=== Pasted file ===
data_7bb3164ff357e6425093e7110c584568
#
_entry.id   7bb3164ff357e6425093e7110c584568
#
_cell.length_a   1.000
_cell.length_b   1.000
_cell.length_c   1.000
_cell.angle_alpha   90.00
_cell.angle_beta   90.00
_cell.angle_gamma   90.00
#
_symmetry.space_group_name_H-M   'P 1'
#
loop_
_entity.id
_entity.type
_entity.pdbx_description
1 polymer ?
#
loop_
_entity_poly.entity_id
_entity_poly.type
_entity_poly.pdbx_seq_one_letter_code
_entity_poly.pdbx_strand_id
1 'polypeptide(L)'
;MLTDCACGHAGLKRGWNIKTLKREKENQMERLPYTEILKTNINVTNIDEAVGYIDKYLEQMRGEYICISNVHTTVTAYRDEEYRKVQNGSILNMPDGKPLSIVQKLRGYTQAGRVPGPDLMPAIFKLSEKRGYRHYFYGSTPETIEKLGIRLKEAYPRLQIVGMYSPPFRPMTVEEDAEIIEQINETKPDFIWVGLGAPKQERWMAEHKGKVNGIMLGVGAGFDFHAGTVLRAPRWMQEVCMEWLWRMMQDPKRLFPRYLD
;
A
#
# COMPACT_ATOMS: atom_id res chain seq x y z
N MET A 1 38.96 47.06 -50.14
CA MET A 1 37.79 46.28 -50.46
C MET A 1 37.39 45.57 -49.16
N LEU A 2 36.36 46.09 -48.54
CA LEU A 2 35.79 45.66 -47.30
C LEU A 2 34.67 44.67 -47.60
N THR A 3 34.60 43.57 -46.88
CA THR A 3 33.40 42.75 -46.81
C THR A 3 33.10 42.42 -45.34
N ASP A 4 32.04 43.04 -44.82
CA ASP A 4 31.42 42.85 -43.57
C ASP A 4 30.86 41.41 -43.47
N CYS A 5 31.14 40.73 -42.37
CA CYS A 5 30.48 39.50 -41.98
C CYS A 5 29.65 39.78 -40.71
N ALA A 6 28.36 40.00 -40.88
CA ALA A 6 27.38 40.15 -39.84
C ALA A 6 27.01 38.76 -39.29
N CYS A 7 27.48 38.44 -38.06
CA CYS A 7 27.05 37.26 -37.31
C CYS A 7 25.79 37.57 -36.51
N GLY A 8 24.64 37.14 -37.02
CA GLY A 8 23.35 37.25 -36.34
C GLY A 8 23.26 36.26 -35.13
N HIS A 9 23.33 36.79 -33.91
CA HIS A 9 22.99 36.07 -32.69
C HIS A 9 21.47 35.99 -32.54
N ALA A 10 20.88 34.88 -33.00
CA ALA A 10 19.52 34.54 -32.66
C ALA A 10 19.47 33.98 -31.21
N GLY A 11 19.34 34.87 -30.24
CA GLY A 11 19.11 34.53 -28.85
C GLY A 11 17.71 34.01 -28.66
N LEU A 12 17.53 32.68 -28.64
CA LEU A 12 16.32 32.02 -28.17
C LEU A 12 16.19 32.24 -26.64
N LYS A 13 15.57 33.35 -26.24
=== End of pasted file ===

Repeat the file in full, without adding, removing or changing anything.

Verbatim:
data_7bb3164ff357e6425093e7110c584568
#
_entry.id   7bb3164ff357e6425093e7110c584568
#
_cell.length_a   1.000
_cell.length_b   1.000
_cell.length_c   1.000
_cell.angle_alpha   90.00
_cell.angle_beta   90.00
_cell.angle_gamma   90.00
#
_symmetry.space_group_name_H-M   'P 1'
#
loop_
_entity.id
_entity.type
_entity.pdbx_description
1 polymer ?
#
loop_
_entity_poly.entity_id
_entity_poly.type
_entity_poly.pdbx_seq_one_letter_code
_entity_poly.pdbx_strand_id
1 'polypeptide(L)'
;MLTDCACGHAGLKRGWNIKTLKREKENQMERLPYTEILKTNINVTNIDEAVGYIDKYLEQMRGEYICISNVHTTVTAYRDEEYRKVQNGSILNMPDGKPLSIVQKLRGYTQAGRVPGPDLMPAIFKLSEKRGYRHYFYGSTPETIEKLGIRLKEAYPRLQIVGMYSPPFRPMTVEEDAEIIEQINETKPDFIWVGLGAPKQERWMAEHKGKVNGIMLGVGAGFDFHAGTVLRAPRWMQEVCMEWLWRMMQDPKRLFPRYLD
;
A
#
# COMPACT_ATOMS: atom_id res chain seq x y z
N MET A 1 38.96 47.06 -50.14
CA MET A 1 37.79 46.28 -50.46
C MET A 1 37.39 45.57 -49.16
N LEU A 2 36.36 46.09 -48.54
CA LEU A 2 35.79 45.66 -47.30
C LEU A 2 34.67 44.67 -47.60
N THR A 3 34.60 43.57 -46.88
CA THR A 3 33.40 42.75 -46.81
C THR A 3 33.10 42.42 -45.34
N ASP A 4 32.04 43.04 -44.82
CA ASP A 4 31.42 42.85 -43.57
C ASP A 4 30.86 41.41 -43.47
N CYS A 5 31.14 40.73 -42.37
CA CYS A 5 30.48 39.50 -41.98
C CYS A 5 29.65 39.78 -40.71
N ALA A 6 28.36 40.00 -40.88
CA ALA A 6 27.38 40.15 -39.84
C ALA A 6 27.01 38.76 -39.29
N CYS A 7 27.48 38.44 -38.06
CA CYS A 7 27.05 37.26 -37.31
C CYS A 7 25.79 37.57 -36.51
N GLY A 8 24.64 37.14 -37.02
CA GLY A 8 23.35 37.25 -36.34
C GLY A 8 23.26 36.26 -35.13
N HIS A 9 23.33 36.79 -33.91
CA HIS A 9 22.99 36.07 -32.69
C HIS A 9 21.47 35.99 -32.54
N ALA A 10 20.88 34.88 -33.00
CA ALA A 10 19.52 34.54 -32.66
C ALA A 10 19.47 33.98 -31.21
N GLY A 11 19.34 34.87 -30.24
CA GLY A 11 19.11 34.53 -28.85
C GLY A 11 17.71 34.01 -28.66
N LEU A 12 17.53 32.68 -28.64
CA LEU A 12 16.32 32.02 -28.17
C LEU A 12 16.19 32.24 -26.64
N LYS A 13 15.57 33.35 -26.24